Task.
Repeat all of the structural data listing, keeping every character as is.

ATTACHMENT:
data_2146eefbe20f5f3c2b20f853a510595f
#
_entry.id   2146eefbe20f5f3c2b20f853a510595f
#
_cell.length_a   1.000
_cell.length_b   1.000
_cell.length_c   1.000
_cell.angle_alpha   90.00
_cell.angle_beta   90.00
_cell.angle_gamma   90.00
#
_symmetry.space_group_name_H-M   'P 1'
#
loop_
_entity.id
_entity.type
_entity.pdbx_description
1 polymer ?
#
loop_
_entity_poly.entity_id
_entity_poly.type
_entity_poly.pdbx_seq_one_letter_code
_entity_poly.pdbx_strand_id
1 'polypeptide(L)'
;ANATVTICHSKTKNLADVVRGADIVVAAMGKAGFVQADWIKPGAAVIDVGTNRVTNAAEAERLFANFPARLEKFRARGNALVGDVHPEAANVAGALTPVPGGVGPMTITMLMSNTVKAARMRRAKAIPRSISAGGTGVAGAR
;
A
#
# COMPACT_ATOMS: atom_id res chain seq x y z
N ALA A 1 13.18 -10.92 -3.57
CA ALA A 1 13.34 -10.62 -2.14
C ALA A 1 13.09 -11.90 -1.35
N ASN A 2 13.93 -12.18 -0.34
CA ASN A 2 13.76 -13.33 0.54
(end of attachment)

data_2146eefbe20f5f3c2b20f853a510595f
#
_entry.id   2146eefbe20f5f3c2b20f853a510595f
#
_cell.length_a   1.000
_cell.length_b   1.000
_cell.length_c   1.000
_cell.angle_alpha   90.00
_cell.angle_beta   90.00
_cell.angle_gamma   90.00
#
_symmetry.space_group_name_H-M   'P 1'
#
loop_
_entity.id
_entity.type
_entity.pdbx_description
1 polymer ?
#
loop_
_entity_poly.entity_id
_entity_poly.type
_entity_poly.pdbx_seq_one_letter_code
_entity_poly.pdbx_strand_id
1 'polypeptide(L)'
;ANATVTICHSKTKNLADVVRGADIVVAAMGKAGFVQADWIKPGAAVIDVGTNRVTNAAEAERLFANFPARLEKFRARGNALVGDVHPEAANVAGALTPVPGGVGPMTITMLMSNTVKAARMRRAKAIPRSISAGGTGVAGAR
;
A
#
# COMPACT_ATOMS: atom_id res chain seq x y z
N ALA A 1 13.18 -10.92 -3.57
CA ALA A 1 13.34 -10.62 -2.14
C ALA A 1 13.09 -11.90 -1.35
N ASN A 2 13.93 -12.18 -0.34
CA ASN A 2 13.76 -13.33 0.54